Breathtaking Natural Landscapes in Kenya

The Unesco-badged coastal town of Lamu offers beauty by the beach
The Unesco-badged coastal town of Lamu offers beauty by the beach | © Godong / robertharding / Alamy Stock Photo
Nandika Macharia

Twice the size of Nevada and sitting astride the equator, Kenya is as vast as it is picturesque. Travelling across this beautiful country offers many breathtaking landscapes – mountains, plateaus and gorges – that guarantee incredible wildlife sightings.

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The Great Rift Valley

Part of the East African Rift System, which cuts through the continent from Ethiopia to Mozambique, the Great Rift Valley divides Kenya in two. This massive natural trench is an astounding sight; bordered by steep escarpments, the valley floor is home to active shield volcanoes and a series of lakes. It exists on the divergent boundary between the Nubian and Somali tectonic plates, which – in 10m years – will split entirely and cause a new ocean basin to form.

The Maasai Mara National Reserve is on the floor of the Great Rift Valley in Narok County. An expansive protected area covering 1,510sqkm (580sqmi), the reserve is named in honour of the Maasai people, who are its ancestral inhabitants. It is also home to lions, leopards, cheetahs and elephants, which make it one of the most important wildlife conservation areas on the continent. As far as the eye can see, there is a flat expanse of grassland dotted with acacia trees, thorn bushes and beaten paths. Although serene, walking is strictly prohibited; you can only traverse the Mara in the safety of a four-wheeler.

Mount Kenya

Mount Kenya reaches into the heavens, standing impossibly tall as the second-highest peak in Africa, after Kilimanjaro. Even if you don’t reach the summit, a climber of moderate fitness – with the help of an experienced guide – will be able to scale the lesser peaks such as Point Lenana (4,985m/16,355ft). From here, you’ll still be able to experience the incredible panoramic views for which this craggy mountain is known. For experienced mountain climbers, the peaks of Batian (5,199m/17,057ft) and Nelion (5,188m/17,021ft) await.


While driving through Kericho, you’ll see vast tracts of land where the lion’s share of Kenya’s tea comes from. Here, miles and miles of undulating landscape is covered in a thick carpet of green. Kericho is ideal for tea growing thanks to its tropical climate, proximity to the equator and volcanic red soils.

The coast

Fringing the Indian Ocean, the Kenyan coast is home to some resplendent beaches. In Mombasa, the stretch between Diani Beach and Tiwi Beach is pristine: all white sands, azure waters and blue skies. The landscape here is dotted with palms, which cast a delicate shade with their fronds. Some of the most renowned luxury hotels in the world are also here. Other coastal towns, such as Malindi and Watamu, are blessed with vibrant coral reefs, and marine parks and conservation areas dot the region.

Chyulu Hills

This mountain range forms an impressive 100km (62mi) long volcanic field in eastern Kenya. Traces of solid, black lava are everywhere and the fertile volcanic ground is home to rolling hills, an abundance of trees and lush vegetation. The Chyulu Hills is also a wildlife paradise, so you are likely to spot buffalo, elephants, eland, bushbuck and a host of reptiles.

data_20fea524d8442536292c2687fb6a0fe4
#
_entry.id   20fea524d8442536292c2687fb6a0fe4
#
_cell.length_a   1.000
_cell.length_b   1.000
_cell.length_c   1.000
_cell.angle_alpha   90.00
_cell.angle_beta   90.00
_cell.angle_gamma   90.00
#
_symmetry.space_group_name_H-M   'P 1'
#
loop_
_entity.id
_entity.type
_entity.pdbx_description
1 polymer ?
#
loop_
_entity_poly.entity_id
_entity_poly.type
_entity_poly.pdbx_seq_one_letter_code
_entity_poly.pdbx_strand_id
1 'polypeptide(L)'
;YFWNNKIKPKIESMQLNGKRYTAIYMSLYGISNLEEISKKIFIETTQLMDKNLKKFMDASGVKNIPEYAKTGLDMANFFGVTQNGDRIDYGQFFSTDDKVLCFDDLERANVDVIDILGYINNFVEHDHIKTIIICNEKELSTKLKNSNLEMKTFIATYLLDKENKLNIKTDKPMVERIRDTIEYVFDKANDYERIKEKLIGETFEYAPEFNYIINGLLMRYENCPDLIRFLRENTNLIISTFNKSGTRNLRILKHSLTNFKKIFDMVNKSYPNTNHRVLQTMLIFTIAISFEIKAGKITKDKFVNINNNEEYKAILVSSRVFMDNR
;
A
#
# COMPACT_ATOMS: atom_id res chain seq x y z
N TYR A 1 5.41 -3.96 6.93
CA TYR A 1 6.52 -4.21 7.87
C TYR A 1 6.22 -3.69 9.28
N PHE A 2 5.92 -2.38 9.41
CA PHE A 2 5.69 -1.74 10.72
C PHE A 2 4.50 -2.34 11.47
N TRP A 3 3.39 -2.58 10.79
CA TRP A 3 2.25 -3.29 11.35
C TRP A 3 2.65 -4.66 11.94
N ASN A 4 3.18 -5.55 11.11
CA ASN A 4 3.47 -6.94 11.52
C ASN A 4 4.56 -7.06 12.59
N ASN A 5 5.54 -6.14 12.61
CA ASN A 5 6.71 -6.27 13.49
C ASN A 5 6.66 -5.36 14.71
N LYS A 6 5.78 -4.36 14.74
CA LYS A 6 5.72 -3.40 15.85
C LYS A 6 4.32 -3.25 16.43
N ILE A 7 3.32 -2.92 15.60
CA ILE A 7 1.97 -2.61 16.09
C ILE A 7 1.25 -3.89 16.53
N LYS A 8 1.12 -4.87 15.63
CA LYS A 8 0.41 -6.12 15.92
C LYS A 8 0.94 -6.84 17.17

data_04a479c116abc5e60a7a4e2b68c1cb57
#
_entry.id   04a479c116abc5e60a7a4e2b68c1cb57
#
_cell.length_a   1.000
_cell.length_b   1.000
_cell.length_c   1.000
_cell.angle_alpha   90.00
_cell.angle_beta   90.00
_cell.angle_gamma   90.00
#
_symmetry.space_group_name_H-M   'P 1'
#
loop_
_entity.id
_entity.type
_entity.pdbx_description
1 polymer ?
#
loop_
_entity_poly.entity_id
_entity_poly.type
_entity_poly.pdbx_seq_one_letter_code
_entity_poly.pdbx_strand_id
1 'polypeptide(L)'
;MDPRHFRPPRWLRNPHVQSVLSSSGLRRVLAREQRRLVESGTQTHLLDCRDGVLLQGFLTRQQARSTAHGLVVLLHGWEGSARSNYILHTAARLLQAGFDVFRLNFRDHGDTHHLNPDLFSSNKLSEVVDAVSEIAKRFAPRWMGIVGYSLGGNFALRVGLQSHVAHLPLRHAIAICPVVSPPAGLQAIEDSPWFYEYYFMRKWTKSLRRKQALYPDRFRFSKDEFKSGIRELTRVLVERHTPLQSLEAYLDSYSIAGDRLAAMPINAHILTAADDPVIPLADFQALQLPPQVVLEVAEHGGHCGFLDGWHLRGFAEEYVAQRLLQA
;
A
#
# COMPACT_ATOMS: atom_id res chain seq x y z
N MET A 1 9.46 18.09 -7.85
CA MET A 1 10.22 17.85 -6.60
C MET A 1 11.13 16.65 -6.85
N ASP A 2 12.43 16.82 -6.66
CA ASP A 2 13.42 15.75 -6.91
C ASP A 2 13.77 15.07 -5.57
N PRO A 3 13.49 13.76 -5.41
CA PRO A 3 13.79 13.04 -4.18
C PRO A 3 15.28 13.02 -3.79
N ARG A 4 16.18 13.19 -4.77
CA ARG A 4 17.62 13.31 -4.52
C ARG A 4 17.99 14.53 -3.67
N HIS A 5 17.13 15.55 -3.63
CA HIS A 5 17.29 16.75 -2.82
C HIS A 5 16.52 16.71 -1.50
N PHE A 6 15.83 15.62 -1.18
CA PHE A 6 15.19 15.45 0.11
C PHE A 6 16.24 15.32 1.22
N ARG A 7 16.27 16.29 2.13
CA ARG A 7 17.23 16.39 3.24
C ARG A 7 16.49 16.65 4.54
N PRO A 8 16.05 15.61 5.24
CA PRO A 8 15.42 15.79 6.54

Lake Nakuru National Park

Home to thousands of flamingos, this national park has huge ecological diversity. The landscape has several habitats ranging from the lake itself to neighbouring escarpments and picture-perfect ridges. Bird watchers and hikers will find this park a fulfilling experience. Game drives are also a well-loved option in the park, with the chance to see monkeys, zebras and rhinoceroses.

Aberdare National Park

The sweeping views of the 160km (100mi) long Aberdare Range are spectacular. Peaks soar up to 3,500m (11,500ft) above sea level and valleys fall and rise; between them, you’ll find the longest waterfall in the country, Karuru Falls, at 273m (895ft). The park is full of wildlife, including elephants, buffalos, lions, elands, sykes and colobus monkeys. As you climb to higher altitudes through the bamboo belt, you are likely to spot a giant hog or, perhaps, the elusive bongo antelope or leopard.

Hell’s Gate National Park

Named after the intense geothermal activity in the area, Hell’s Gate National Park sits in Naivasha, a 90-minute drive from Nairobi. The landscape is spectacularly rugged with stark rock towers, water-gouged gorges and towering cliffs. Here you will see spewing plumes of geothermal steam. Activities in the area include a natural spa, mountain biking and rock climbing. The first geothermal power station in Africa, Olkaria, is also within the park.


Lamu is a small coastal town in Mombasa that is both beautiful to behold and steeped in history. It is the oldest continuously inhabited town in Kenya, dating back to the 1370s. A Unesco World Heritage site, Lamu is an island where cars are not allowed. The only mode of transport through the distinctly narrow alleyways is by donkey. The landscape is all sea and mangrove and the nearby Manda Bay is a haven for snorkelling due to its rich corals.

Ol Pejeta Conservancy

Scenic Ol Pejeta is nestled between the Aberdare Range and the foothills of Mount Kenya in a fertile area called Nanyuki. The conservancy is made of 36,500ha (90,000 acres) of land and is a sanctuary for black rhinos, elephants and other wildlife. The landscape leaves you with little doubt that you are on hallowed ground. Although the 2018 loss of the world’s only male white rhino, Sudan, who lived in Ol Pejeta, has been profoundly felt, the sanctuary remains home to the largest population of black rhinos in East Africa.

Chloe Thrussell contributed additional reporting to this article.

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